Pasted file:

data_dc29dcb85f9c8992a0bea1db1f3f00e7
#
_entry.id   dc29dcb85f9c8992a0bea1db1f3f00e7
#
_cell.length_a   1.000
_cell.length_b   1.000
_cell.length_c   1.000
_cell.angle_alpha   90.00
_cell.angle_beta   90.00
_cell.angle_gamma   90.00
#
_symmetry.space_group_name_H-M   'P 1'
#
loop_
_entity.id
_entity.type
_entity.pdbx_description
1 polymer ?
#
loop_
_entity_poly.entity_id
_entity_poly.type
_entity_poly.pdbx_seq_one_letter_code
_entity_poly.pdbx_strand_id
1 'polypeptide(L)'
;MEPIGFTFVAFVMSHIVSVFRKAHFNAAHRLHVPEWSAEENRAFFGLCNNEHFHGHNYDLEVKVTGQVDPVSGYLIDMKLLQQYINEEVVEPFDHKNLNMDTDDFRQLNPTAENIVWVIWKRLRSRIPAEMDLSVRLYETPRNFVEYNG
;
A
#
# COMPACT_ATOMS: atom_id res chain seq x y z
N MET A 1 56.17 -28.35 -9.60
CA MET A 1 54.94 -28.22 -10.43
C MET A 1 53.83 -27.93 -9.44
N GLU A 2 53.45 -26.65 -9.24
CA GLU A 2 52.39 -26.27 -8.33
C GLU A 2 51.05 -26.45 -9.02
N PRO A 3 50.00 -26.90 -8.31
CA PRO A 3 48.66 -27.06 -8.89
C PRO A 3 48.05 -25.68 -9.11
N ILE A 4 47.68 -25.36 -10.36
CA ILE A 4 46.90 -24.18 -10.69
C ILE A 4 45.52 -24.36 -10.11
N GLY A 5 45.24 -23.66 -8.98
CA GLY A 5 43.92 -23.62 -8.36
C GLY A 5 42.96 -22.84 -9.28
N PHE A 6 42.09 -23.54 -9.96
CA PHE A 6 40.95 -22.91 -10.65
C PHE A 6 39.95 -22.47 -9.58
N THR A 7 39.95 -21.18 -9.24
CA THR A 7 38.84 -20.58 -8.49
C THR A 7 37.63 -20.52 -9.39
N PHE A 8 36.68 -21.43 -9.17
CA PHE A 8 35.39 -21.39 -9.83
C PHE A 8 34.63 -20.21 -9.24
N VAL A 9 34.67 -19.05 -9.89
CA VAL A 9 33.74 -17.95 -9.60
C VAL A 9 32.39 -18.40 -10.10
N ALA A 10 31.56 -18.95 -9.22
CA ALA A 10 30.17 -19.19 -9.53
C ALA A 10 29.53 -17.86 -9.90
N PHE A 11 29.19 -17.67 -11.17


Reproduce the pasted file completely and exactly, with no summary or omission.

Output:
data_dc29dcb85f9c8992a0bea1db1f3f00e7
#
_entry.id   dc29dcb85f9c8992a0bea1db1f3f00e7
#
_cell.length_a   1.000
_cell.length_b   1.000
_cell.length_c   1.000
_cell.angle_alpha   90.00
_cell.angle_beta   90.00
_cell.angle_gamma   90.00
#
_symmetry.space_group_name_H-M   'P 1'
#
loop_
_entity.id
_entity.type
_entity.pdbx_description
1 polymer ?
#
loop_
_entity_poly.entity_id
_entity_poly.type
_entity_poly.pdbx_seq_one_letter_code
_entity_poly.pdbx_strand_id
1 'polypeptide(L)'
;MEPIGFTFVAFVMSHIVSVFRKAHFNAAHRLHVPEWSAEENRAFFGLCNNEHFHGHNYDLEVKVTGQVDPVSGYLIDMKLLQQYINEEVVEPFDHKNLNMDTDDFRQLNPTAENIVWVIWKRLRSRIPAEMDLSVRLYETPRNFVEYNG
;
A
#
# COMPACT_ATOMS: atom_id res chain seq x y z
N MET A 1 56.17 -28.35 -9.60
CA MET A 1 54.94 -28.22 -10.43
C MET A 1 53.83 -27.93 -9.44
N GLU A 2 53.45 -26.65 -9.24
CA GLU A 2 52.39 -26.27 -8.33
C GLU A 2 51.05 -26.45 -9.02
N PRO A 3 50.00 -26.90 -8.31
CA PRO A 3 48.66 -27.06 -8.89
C PRO A 3 48.05 -25.68 -9.11
N ILE A 4 47.68 -25.36 -10.36
CA ILE A 4 46.90 -24.18 -10.69
C ILE A 4 45.52 -24.36 -10.11
N GLY A 5 45.24 -23.66 -8.98
CA GLY A 5 43.92 -23.62 -8.36
C GLY A 5 42.96 -22.84 -9.28
N PHE A 6 42.09 -23.54 -9.96
CA PHE A 6 40.95 -22.91 -10.65
C PHE A 6 39.95 -22.47 -9.58
N THR A 7 39.95 -21.18 -9.24
CA THR A 7 38.84 -20.58 -8.49
C THR A 7 37.63 -20.52 -9.39
N PHE A 8 36.68 -21.43 -9.17
CA PHE A 8 35.39 -21.39 -9.83
C PHE A 8 34.63 -20.21 -9.24
N VAL A 9 34.67 -19.05 -9.89
CA VAL A 9 33.74 -17.95 -9.60
C VAL A 9 32.39 -18.40 -10.10
N ALA A 10 31.56 -18.95 -9.22
CA ALA A 10 30.17 -19.19 -9.53
C ALA A 10 29.53 -17.86 -9.90
N PHE A 11 29.19 -17.67 -11.17